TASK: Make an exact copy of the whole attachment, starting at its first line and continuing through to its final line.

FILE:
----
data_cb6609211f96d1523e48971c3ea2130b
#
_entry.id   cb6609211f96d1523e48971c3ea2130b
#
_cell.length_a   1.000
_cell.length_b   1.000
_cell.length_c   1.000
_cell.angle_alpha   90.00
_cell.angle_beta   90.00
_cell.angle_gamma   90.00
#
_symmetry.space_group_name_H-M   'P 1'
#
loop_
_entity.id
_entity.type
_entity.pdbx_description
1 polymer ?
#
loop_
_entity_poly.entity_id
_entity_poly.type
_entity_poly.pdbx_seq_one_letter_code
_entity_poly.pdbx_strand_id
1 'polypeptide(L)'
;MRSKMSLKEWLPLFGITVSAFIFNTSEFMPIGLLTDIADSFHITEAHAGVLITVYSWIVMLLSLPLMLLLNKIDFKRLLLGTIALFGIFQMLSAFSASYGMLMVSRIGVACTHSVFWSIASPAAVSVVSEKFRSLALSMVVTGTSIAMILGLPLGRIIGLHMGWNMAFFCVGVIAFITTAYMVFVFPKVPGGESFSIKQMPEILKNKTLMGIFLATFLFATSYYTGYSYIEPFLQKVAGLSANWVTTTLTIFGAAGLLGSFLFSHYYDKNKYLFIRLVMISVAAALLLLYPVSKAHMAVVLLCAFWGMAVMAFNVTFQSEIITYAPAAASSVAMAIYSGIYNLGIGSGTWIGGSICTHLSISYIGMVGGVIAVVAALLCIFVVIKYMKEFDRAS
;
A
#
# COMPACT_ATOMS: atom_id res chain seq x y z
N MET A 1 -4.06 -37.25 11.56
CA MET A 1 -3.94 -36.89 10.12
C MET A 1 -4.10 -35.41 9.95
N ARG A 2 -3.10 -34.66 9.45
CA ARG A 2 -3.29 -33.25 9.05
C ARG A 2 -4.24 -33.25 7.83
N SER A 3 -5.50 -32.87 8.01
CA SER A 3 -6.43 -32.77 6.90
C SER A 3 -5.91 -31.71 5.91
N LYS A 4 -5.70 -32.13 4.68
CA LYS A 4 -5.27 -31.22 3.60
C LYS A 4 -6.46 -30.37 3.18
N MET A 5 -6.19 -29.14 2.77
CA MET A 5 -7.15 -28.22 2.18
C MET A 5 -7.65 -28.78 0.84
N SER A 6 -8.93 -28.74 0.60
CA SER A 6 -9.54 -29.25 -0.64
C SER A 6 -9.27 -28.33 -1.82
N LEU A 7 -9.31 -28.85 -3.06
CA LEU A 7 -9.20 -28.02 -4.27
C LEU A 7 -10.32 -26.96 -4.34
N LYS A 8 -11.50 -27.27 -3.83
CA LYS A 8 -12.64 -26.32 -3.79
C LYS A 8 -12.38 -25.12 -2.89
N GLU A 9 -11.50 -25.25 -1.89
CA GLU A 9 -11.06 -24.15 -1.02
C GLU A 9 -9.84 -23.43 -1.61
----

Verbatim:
data_cb6609211f96d1523e48971c3ea2130b
#
_entry.id   cb6609211f96d1523e48971c3ea2130b
#
_cell.length_a   1.000
_cell.length_b   1.000
_cell.length_c   1.000
_cell.angle_alpha   90.00
_cell.angle_beta   90.00
_cell.angle_gamma   90.00
#
_symmetry.space_group_name_H-M   'P 1'
#
loop_
_entity.id
_entity.type
_entity.pdbx_description
1 polymer ?
#
loop_
_entity_poly.entity_id
_entity_poly.type
_entity_poly.pdbx_seq_one_letter_code
_entity_poly.pdbx_strand_id
1 'polypeptide(L)'
;MRSKMSLKEWLPLFGITVSAFIFNTSEFMPIGLLTDIADSFHITEAHAGVLITVYSWIVMLLSLPLMLLLNKIDFKRLLLGTIALFGIFQMLSAFSASYGMLMVSRIGVACTHSVFWSIASPAAVSVVSEKFRSLALSMVVTGTSIAMILGLPLGRIIGLHMGWNMAFFCVGVIAFITTAYMVFVFPKVPGGESFSIKQMPEILKNKTLMGIFLATFLFATSYYTGYSYIEPFLQKVAGLSANWVTTTLTIFGAAGLLGSFLFSHYYDKNKYLFIRLVMISVAAALLLLYPVSKAHMAVVLLCAFWGMAVMAFNVTFQSEIITYAPAAASSVAMAIYSGIYNLGIGSGTWIGGSICTHLSISYIGMVGGVIAVVAALLCIFVVIKYMKEFDRAS
;
A
#
# COMPACT_ATOMS: atom_id res chain seq x y z
N MET A 1 -4.06 -37.25 11.56
CA MET A 1 -3.94 -36.89 10.12
C MET A 1 -4.10 -35.41 9.95
N ARG A 2 -3.10 -34.66 9.45
CA ARG A 2 -3.29 -33.25 9.05
C ARG A 2 -4.24 -33.25 7.83
N SER A 3 -5.50 -32.87 8.01
CA SER A 3 -6.43 -32.77 6.90
C SER A 3 -5.91 -31.71 5.91
N LYS A 4 -5.70 -32.13 4.68
CA LYS A 4 -5.27 -31.22 3.60
C LYS A 4 -6.46 -30.37 3.18
N MET A 5 -6.19 -29.14 2.77
CA MET A 5 -7.15 -28.22 2.18
C MET A 5 -7.65 -28.78 0.84
N SER A 6 -8.93 -28.74 0.60
CA SER A 6 -9.54 -29.25 -0.64
C SER A 6 -9.27 -28.33 -1.82
N LEU A 7 -9.31 -28.85 -3.06
CA LEU A 7 -9.20 -28.02 -4.27
C LEU A 7 -10.32 -26.96 -4.34
N LYS A 8 -11.50 -27.27 -3.83
CA LYS A 8 -12.64 -26.32 -3.79
C LYS A 8 -12.38 -25.12 -2.89
N GLU A 9 -11.50 -25.25 -1.89
CA GLU A 9 -11.06 -24.15 -1.02
C GLU A 9 -9.84 -23.43 -1.61